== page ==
Abstract

http://ssrn.com/abstract=1967462
 
 

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Speculative Betas


Harrison G. Hong


Princeton University - Department of Economics; National Bureau of Economic Research (NBER)

David Alexandre Sraer


University of California, Berkeley; Princeton University

August 7, 2014


Abstract:     
We provide a model for why high beta assets are more prone to speculative overpricing than low beta ones. When investors disagree about the common factor of cash-flows, high beta assets are more sensitive to this macro-disagreement and experience a greater divergence-of-opinion about their payoffs. Short-sales constraints for some investors such as retail mutual funds result in high beta assets being over-priced. When aggregate disagreement is low, expected return increases with beta due to risk-sharing. But when it is large, expected return initially increases but then decreases with beta. High beta assets have greater shorting from unconstrained arbitrageurs and more share turnover. Using measures of disagreement about stock earnings and economic uncertainty, we verify these predictions. A calibration exercise yields reasonable parameter values.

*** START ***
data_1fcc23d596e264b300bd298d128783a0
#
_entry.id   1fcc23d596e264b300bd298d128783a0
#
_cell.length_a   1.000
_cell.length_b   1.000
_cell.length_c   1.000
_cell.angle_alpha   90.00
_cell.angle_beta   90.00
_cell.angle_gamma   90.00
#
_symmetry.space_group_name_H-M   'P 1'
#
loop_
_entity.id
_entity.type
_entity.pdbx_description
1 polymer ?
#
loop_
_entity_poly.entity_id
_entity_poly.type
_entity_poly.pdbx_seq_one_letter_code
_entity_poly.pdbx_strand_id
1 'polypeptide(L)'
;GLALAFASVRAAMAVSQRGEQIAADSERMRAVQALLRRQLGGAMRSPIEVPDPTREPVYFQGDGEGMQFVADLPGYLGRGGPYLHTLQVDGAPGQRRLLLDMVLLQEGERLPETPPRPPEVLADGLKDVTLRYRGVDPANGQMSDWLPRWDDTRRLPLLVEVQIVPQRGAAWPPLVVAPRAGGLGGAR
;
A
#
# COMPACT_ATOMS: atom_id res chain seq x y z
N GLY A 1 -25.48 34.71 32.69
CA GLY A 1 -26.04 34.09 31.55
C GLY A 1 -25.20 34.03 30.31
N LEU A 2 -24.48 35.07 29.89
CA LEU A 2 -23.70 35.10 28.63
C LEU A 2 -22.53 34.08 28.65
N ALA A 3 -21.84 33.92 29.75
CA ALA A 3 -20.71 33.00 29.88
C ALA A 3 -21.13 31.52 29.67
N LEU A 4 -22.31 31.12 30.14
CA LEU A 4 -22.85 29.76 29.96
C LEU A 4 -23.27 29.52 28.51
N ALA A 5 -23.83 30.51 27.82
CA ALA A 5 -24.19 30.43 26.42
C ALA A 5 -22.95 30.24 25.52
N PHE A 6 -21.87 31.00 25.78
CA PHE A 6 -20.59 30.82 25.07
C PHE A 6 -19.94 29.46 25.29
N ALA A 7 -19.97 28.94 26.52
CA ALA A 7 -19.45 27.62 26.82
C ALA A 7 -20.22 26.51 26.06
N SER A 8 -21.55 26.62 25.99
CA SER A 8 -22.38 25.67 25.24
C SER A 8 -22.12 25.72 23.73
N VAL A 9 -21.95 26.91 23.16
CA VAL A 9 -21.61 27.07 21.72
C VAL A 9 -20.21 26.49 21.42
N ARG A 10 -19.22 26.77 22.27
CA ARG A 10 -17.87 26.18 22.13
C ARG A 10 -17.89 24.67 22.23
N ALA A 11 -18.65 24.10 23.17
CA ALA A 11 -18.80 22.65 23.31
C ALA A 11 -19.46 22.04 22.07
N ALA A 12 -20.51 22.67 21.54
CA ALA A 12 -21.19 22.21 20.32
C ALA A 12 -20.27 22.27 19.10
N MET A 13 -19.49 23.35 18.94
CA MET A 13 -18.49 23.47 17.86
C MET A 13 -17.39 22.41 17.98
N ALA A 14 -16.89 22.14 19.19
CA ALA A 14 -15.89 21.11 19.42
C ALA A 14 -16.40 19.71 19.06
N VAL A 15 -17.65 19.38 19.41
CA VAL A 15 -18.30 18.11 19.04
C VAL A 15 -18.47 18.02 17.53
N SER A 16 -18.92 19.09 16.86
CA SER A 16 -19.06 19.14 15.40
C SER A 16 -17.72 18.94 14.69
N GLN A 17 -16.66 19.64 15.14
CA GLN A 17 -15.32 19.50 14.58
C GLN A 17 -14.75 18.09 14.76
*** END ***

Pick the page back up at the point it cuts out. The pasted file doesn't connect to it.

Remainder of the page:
Number of Pages in PDF File: 70

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Date posted: December 3, 2011 ; Last revised: August 23, 2014

Suggested Citation

Hong, Harrison G. and Sraer , David Alexandre, Speculative Betas (August 7, 2014). Available at SSRN: http://ssrn.com/abstract=1967462 or http://dx.doi.org/10.2139/ssrn.1967462

Contact Information

Harrison G. Hong (Contact Author)
Princeton University - Department of Economics ( email )
Princeton, NJ 08544-1021
United States
National Bureau of Economic Research (NBER)
1050 Massachusetts Avenue
Cambridge, MA 02138
United States
David Alexandre Sraer
University of California, Berkeley ( email )
310 Barrows Hall
Berkeley, CA 94720
United States
Princeton University ( email )
22 Chambers Street
Princeton, NJ 08544
United States
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